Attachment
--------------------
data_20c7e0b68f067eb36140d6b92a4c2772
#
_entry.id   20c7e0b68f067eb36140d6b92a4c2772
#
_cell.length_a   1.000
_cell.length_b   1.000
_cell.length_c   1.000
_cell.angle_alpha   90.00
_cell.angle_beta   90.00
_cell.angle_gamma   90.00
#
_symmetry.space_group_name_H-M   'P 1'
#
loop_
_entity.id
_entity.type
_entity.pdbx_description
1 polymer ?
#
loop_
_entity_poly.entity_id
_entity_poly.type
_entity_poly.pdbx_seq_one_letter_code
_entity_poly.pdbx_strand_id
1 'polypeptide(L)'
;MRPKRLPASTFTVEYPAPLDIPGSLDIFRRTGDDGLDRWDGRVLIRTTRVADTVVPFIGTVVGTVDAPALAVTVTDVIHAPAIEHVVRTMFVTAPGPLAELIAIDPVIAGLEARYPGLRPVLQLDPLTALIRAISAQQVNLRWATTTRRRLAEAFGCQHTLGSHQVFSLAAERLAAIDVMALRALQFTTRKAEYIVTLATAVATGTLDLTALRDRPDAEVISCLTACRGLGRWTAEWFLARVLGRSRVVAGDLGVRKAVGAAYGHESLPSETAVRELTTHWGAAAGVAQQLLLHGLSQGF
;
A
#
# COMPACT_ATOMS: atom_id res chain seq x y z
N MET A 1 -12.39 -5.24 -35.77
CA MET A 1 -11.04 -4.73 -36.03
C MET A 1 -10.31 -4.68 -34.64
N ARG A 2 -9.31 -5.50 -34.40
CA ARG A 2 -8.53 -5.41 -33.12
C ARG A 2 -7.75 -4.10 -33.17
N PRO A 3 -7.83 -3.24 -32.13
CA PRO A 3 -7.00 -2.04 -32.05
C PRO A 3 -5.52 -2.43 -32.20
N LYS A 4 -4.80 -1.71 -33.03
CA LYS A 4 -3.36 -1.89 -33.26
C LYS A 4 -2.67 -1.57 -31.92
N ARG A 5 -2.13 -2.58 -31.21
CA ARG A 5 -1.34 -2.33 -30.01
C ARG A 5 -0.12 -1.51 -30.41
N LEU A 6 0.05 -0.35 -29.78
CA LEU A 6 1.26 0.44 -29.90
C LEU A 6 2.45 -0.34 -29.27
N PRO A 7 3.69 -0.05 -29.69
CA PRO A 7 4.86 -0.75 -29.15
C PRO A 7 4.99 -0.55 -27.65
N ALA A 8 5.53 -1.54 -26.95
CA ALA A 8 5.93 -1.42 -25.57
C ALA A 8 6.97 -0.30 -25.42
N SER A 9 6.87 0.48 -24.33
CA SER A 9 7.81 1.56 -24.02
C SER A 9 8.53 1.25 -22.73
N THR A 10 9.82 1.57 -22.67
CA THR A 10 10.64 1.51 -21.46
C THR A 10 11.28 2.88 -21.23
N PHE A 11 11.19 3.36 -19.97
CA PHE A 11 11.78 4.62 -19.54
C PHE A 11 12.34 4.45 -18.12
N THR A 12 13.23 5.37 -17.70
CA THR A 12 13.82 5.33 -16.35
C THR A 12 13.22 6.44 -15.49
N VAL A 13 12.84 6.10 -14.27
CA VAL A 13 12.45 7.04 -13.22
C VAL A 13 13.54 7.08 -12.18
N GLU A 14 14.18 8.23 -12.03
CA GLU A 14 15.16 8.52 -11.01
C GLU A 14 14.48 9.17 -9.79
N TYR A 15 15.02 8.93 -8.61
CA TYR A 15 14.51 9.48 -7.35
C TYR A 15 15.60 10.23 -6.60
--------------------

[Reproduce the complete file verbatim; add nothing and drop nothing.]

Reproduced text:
data_20c7e0b68f067eb36140d6b92a4c2772
#
_entry.id   20c7e0b68f067eb36140d6b92a4c2772
#
_cell.length_a   1.000
_cell.length_b   1.000
_cell.length_c   1.000
_cell.angle_alpha   90.00
_cell.angle_beta   90.00
_cell.angle_gamma   90.00
#
_symmetry.space_group_name_H-M   'P 1'
#
loop_
_entity.id
_entity.type
_entity.pdbx_description
1 polymer ?
#
loop_
_entity_poly.entity_id
_entity_poly.type
_entity_poly.pdbx_seq_one_letter_code
_entity_poly.pdbx_strand_id
1 'polypeptide(L)'
;MRPKRLPASTFTVEYPAPLDIPGSLDIFRRTGDDGLDRWDGRVLIRTTRVADTVVPFIGTVVGTVDAPALAVTVTDVIHAPAIEHVVRTMFVTAPGPLAELIAIDPVIAGLEARYPGLRPVLQLDPLTALIRAISAQQVNLRWATTTRRRLAEAFGCQHTLGSHQVFSLAAERLAAIDVMALRALQFTTRKAEYIVTLATAVATGTLDLTALRDRPDAEVISCLTACRGLGRWTAEWFLARVLGRSRVVAGDLGVRKAVGAAYGHESLPSETAVRELTTHWGAAAGVAQQLLLHGLSQGF
;
A
#
# COMPACT_ATOMS: atom_id res chain seq x y z
N MET A 1 -12.39 -5.24 -35.77
CA MET A 1 -11.04 -4.73 -36.03
C MET A 1 -10.31 -4.68 -34.64
N ARG A 2 -9.31 -5.50 -34.40
CA ARG A 2 -8.53 -5.41 -33.12
C ARG A 2 -7.75 -4.10 -33.17
N PRO A 3 -7.83 -3.24 -32.13
CA PRO A 3 -7.00 -2.04 -32.05
C PRO A 3 -5.52 -2.43 -32.20
N LYS A 4 -4.80 -1.71 -33.03
CA LYS A 4 -3.36 -1.89 -33.26
C LYS A 4 -2.67 -1.57 -31.92
N ARG A 5 -2.13 -2.58 -31.21
CA ARG A 5 -1.34 -2.33 -30.01
C ARG A 5 -0.12 -1.51 -30.41
N LEU A 6 0.05 -0.35 -29.78
CA LEU A 6 1.26 0.44 -29.90
C LEU A 6 2.45 -0.34 -29.27
N PRO A 7 3.69 -0.05 -29.69
CA PRO A 7 4.86 -0.75 -29.15
C PRO A 7 4.99 -0.55 -27.65
N ALA A 8 5.53 -1.54 -26.95
CA ALA A 8 5.93 -1.42 -25.57
C ALA A 8 6.97 -0.30 -25.42
N SER A 9 6.87 0.48 -24.33
CA SER A 9 7.81 1.56 -24.02
C SER A 9 8.53 1.25 -22.73
N THR A 10 9.82 1.57 -22.67
CA THR A 10 10.64 1.51 -21.46
C THR A 10 11.28 2.88 -21.23
N PHE A 11 11.19 3.36 -19.97
CA PHE A 11 11.78 4.62 -19.54
C PHE A 11 12.34 4.45 -18.12
N THR A 12 13.23 5.37 -17.70
CA THR A 12 13.82 5.33 -16.35
C THR A 12 13.22 6.44 -15.49
N VAL A 13 12.84 6.10 -14.27
CA VAL A 13 12.45 7.04 -13.22
C VAL A 13 13.54 7.08 -12.18
N GLU A 14 14.18 8.23 -12.03
CA GLU A 14 15.16 8.52 -11.01
C GLU A 14 14.48 9.17 -9.79
N TYR A 15 15.02 8.93 -8.61
CA TYR A 15 14.51 9.48 -7.35
C TYR A 15 15.60 10.23 -6.60